Here’s How Tesla’s Youngest Manager Rebooted His Career in Data Science

At the age of 15, before most teens learn how to drive a car, Milad Davoodi was teaching himself how to build one out of spare parts. 

Knowledge, for Milad, is a key to the unknown. He sees incredible value in the invisible possibility that it holds. For most, Northwestern Data Science and Visualization Boot Camp is simply a chance to learn new skills. But for Milad, it unlocked an endless stream of potential opportunities.

An early start

When Milad thinks back to some of his earliest memories with technology, he can clearly see his eight-year-old self. “We had a VCR that was all jumbled up. My dad, I remember, took the top off. Inside there was a bunch of stuff, and I had no idea what any of it was. I just remember wanting to know what it all meant,” said Milad. 

This honest curiosity fueled Milad’s career — and helped him land a job at Tesla before he even graduated from college. Law school was always the plan for this political science major, but — almost by accident — Milad found himself working as the youngest manager at one of the world’s leading tech companies. Four years later, Milad was 24 years old and overseeing a global team of more than 80 employees. 

No time to slow down

Things were moving fast, and Milad hardly had any time to stop and think about his career trajectory. As his three-person team quickly turned into a billion-dollar arm of the company, Milad started to look around. “I saw all of these people with prestigious degrees,” he said. “Meanwhile, I was one-hundred percent self-taught, with no formal education in technology.” 

Rather than hold onto his self-starting ability as a point of pride, Milad saw it as another opportunity to improve himself. “I felt like I needed to do more with my life. I wanted to solve problems that are bigger than just me. There’s some larger True North,” he shared. 

Milad had finished his bachelors degree in political science but originally accepted a position at Tesla with the intent of getting back into law. After three years, he realized that he loved tech too much to leave the field — but was still seeking the greater sense of purpose that studying politics and social equity had given him. He considered going back to school for an MBA, but saw a four-year degree as an expensive way to build connections. What Milad really wanted was knowledge. 

That’s where Northwestern Data Science and Visualization Boot Camp entered the equation.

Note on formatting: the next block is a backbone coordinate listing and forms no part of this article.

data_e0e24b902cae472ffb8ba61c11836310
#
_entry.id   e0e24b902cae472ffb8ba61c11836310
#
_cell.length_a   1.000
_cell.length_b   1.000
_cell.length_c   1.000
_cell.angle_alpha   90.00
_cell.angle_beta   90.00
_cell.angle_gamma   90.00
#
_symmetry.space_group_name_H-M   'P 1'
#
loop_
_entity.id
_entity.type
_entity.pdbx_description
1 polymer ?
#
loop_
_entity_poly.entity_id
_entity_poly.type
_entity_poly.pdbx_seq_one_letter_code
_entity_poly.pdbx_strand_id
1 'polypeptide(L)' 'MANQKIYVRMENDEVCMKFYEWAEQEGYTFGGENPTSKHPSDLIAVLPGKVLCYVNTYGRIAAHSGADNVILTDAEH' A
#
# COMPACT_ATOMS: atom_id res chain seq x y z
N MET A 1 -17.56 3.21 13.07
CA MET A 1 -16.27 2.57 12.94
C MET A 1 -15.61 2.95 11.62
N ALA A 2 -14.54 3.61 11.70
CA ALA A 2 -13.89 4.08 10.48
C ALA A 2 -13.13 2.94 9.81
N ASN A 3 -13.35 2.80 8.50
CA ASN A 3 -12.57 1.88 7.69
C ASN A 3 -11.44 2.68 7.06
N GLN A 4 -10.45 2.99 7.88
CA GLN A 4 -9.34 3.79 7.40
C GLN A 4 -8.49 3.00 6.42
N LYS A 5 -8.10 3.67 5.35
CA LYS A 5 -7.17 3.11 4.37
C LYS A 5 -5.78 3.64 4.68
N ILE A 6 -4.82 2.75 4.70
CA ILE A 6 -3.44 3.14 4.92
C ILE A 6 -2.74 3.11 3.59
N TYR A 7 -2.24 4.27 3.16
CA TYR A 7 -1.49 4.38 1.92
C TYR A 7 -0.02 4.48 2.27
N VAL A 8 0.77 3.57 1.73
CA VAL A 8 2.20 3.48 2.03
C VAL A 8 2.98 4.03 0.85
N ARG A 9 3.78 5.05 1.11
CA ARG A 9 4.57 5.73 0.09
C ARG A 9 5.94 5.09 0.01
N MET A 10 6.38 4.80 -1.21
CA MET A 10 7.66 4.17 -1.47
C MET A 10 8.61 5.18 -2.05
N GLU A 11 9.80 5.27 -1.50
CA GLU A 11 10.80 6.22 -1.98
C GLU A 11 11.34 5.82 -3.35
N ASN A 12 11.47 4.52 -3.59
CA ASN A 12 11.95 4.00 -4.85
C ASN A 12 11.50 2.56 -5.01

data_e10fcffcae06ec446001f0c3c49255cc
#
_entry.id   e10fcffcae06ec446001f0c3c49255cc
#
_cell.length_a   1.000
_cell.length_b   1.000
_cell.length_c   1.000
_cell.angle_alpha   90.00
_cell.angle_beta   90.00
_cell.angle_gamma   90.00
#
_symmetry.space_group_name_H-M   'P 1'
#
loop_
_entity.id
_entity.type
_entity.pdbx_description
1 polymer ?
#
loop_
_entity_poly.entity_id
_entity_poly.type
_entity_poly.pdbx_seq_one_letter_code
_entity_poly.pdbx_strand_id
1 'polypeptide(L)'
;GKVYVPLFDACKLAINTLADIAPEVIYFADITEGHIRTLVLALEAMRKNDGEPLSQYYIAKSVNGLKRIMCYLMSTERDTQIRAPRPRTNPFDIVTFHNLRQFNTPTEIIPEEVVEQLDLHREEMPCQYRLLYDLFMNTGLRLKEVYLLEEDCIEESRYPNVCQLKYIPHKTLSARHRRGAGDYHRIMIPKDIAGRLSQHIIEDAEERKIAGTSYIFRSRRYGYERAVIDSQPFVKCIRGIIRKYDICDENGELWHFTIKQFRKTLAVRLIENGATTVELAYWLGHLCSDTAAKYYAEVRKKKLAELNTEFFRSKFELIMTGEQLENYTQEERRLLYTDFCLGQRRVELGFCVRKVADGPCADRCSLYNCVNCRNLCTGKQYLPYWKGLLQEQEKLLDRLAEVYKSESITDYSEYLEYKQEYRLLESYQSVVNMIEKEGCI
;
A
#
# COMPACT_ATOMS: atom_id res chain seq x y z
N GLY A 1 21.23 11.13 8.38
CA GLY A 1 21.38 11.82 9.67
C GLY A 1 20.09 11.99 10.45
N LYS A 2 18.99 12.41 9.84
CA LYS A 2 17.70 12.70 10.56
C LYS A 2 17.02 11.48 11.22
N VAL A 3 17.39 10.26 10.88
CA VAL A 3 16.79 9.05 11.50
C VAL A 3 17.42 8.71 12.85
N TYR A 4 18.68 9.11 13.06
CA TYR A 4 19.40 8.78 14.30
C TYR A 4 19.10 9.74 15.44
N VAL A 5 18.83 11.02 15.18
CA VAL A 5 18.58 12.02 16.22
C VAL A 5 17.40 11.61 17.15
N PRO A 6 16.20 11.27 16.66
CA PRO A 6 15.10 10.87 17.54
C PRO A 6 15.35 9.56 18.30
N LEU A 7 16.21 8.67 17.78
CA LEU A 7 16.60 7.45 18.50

The boot camp was the only plan Milad needed

For most of Milad’s life, he has trusted his instincts to point him in the right direction. If there was something he wanted to learn, he would jump in blindly — and new opportunities always presented themselves as a result. Deciding to join the boot camp at Northwestern wasn’t any different. 

At Tesla, Milad had more than one opportunity to check beneath the company’s hood. As with peering into the stomach of his dad’s VCR, much of what he saw was beyond his current understanding. “I had a good understanding of the digital infrastructure, but lacked the technical knowledge behind it,” Milad said. 

It’s the absence of understanding that inspires him more than anything else. “I always seek to understand things that aren’t immediately apparent. If something on the surface looks confusing, I go learn it. I don’t steer away from that challenge,” Milad said. 

Eager to advance his knowledge, Milad read online reviews for the boot camp and noticed that almost every negative comment mentioned how much work was required. ”That’s what I wanted. I expected it to be difficult.”

A new challenge and skill set is the only promise Milad has ever needed — and so, he enrolled without reservation. 

What makes the boot camp valuable? 

Since completing the data visualization boot camp, Milad has started a new job at Amazon Web Services and continues to develop X-Care, a warranty product for electric vehicles that he co-created upon leaving Tesla. After mastering specific skills, like API building, Milad says he “started realizing that the technical aspects behind these projects are really what separate the good from the great.” 

Milad didn’t join the boot camp because he wanted to be successful — he already was. He joined the boot camp because it’s a representation of who he is. Milad relentlessly pursues knowledge wherever he can find it, which is an easy way to guarantee success in every avenue of life. 

“You don’t know what you don’t know,” concluded Milad. “I didn’t know what I wanted to get from the boot camp. I just knew I wanted to learn.” 

At Northwestern, he did exactly that.

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